Thursday, January 25, 2018

How Gardening Positively Impacts Your Mental Health

Lauren Stables

Have you ever wondered why we often yearn to be outside in our garden, even if it is just to pull a few weeds? How would you describe your mood when you're working in the soil? I would describe myself in my garden as focused, at ease and relaxedit is easy to lose track of time! Believe it or not, there is some fascinating evidence that shows that interacting with soil in your garden has powerful mental health benefits. Scientists have discovered a strain of bacteria in soil, Mycobacterium vaccae, that could be responsible for the effects we feel after a day out in the garden. 

You see, this isn't a specific bacterium only found in a certain garden in a certain remote location that we would be lucky to find. This bacterium is a nonpathogenic species of the Mycobacteriaceae family of bacteria that naturally lives in all soils, which means if you have non-sterilized soil in your garden, it is probably lingering there too! This strain of bacteria is especially powerful when we interact with it because it has the power to trigger the release of serotonin in the brain. Effects of the brain releasing serotonin range from elevated mood to a decrease in anxiety. 

In addition to the release of serotonin, Mycobacterium vaccae has also been documented to increase and improve cognitive function. So while your hands are busy working to benefit the soil, the soil is busy benefiting you!
In the past 10 years there have been several individuals who have explored the link between Mycobacterium vaccae and its effects on the brain, including Dr. Mary O’ Brien from Royal Marsden Hospital in London, Dr. Chris Lowry of Bristol University, and a dedicated research team at Sage College in Troy, New York.

Dr. Mary O’ Brien explored the benefits of the bacteria while working as an oncologist, through experimental treatments with lung cancer patients. She discovered that when she inoculated the patients with the bacteria, they had a broad spectrum of positive responses. She observed that after the treatment patients had a lower occurrence of some cancer symptoms, but also had an increase in emotional health and cognitive functionoverall decreasing the emotional toll of the painful disease.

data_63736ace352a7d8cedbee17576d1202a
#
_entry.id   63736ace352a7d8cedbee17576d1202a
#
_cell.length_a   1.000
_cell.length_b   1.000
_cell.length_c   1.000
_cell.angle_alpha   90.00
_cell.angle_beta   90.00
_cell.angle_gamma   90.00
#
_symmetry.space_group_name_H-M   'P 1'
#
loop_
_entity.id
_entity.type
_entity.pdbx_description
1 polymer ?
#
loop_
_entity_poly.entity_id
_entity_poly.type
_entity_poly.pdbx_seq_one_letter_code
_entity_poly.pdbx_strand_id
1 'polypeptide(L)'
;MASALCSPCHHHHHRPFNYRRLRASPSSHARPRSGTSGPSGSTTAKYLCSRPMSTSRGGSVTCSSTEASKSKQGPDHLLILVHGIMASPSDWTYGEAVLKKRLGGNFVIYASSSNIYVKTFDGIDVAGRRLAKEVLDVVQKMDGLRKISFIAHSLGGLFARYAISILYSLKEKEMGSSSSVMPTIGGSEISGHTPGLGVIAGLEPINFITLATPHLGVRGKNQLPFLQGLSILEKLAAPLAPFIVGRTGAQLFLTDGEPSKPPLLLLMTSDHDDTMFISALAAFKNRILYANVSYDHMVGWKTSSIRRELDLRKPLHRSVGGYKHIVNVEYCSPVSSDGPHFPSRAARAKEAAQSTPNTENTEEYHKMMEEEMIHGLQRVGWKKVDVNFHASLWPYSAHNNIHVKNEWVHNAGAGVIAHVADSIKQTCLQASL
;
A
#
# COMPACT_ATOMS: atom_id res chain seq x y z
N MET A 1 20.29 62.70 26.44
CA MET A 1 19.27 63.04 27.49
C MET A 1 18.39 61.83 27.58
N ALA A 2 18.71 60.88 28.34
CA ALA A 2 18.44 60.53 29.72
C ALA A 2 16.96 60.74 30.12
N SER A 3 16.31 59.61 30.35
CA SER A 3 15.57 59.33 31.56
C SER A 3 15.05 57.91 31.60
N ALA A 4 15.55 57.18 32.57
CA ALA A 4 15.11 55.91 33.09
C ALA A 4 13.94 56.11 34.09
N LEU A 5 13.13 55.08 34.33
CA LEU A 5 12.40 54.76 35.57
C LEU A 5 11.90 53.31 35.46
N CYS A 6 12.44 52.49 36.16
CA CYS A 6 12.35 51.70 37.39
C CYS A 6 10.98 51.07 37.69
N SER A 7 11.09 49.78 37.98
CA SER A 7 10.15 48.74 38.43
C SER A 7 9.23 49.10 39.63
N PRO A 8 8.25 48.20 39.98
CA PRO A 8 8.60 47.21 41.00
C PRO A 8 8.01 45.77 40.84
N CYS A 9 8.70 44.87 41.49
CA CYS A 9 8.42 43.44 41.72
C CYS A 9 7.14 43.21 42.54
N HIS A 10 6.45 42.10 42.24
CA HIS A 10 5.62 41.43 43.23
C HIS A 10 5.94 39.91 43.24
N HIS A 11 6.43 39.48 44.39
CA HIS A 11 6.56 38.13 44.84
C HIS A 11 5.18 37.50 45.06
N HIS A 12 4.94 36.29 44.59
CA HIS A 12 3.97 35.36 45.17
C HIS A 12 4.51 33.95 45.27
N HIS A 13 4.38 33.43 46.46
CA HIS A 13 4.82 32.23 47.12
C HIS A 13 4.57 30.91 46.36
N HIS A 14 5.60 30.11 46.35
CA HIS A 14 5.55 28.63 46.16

Colonies of M. vaccae grown on agar.  Credit: Laura Rosa Brunet, UCL
Dr. Chris Lowry of Bristol University was impressed by these findings in Dr. O’Brien’s published paper. He went on to expand the research by focusing on the link between Mycobacterium vaccae and serotonin production, which he explored through stress-inducing tests with mice. Some of the experiments that stood out included injecting the mice with the bacteria before putting them through a behavioral stress test that included swimming. He noticed that not only were the mice less stressed during the test and after, but that they didn’t seem to mind even the swim. He measured the stress response and the serotonin release of those mice by testing their cytokine levels. Cytokine is a part of the chain reaction that produces that powerful chemical serotonin. He discovered that the mice injected with the bacterium prior to the behavioral stress test had higher cytokine levels than the control group.

The researchers at Sage College in Troy, New York, wanted to focus their efforts on the impact Mycobacterium vaccae has on cognitive function. This team also turned to mice to test their theories, choosing the iconic experiment of placing a mouse in a maze. The research team compared the cognitive performance of a control group of mice versus those who had ingested Mycobacterium vaccae. The mice that ingested the bacterium were observed completing the maze twice as fast as those in the control group. They were also observed demonstrating half as many behaviors associated with anxiety as those in the control group. After the experiment concluded, the bacterium was removed from the mice’s diets; however, the mice who initially ingested the bacterium continued to perform better than the control group for up to three weeks.

I invite you to explore the expanding research of soil and its health benefits on us, as the areas highlighted in this blog are just the tip of the iceberg. Imagine how this type of research might affect gardening communities and how it might support those seeking garden programs for their own communities, schools and places of worship in a world that often says “Prove it.” Turns out the proof was in the soil and under our fingernails the whole time.


Health | Dirt exposure 'boosts happiness'. (2007, April 01). Retrieved January 08, 2018, from

Health | Dirt exposure 'boosts happiness'. (2007, April 01). Retrieved January 08, 2018, from

Bad is good. (2007, April 07). Retrieved January 08, 2018, from

Schlanger, Z. (2017, May 30). Dirt has a microbiome, and it may double as an antidepressant. Retrieved January 08, 2018, from

University of Bristol. (2007, April 10). Getting Dirty May Lift Your Mood. ScienceDaily. Retrieved December 7, 2017 from

“Getting Dirty May Lift Your Mood.” Bristol University: Medical News Today. 2007-04-05.

“Dirt exposure ‘boosts happiness,'” BBC News, 2007-04-01.

No comments:

Post a Comment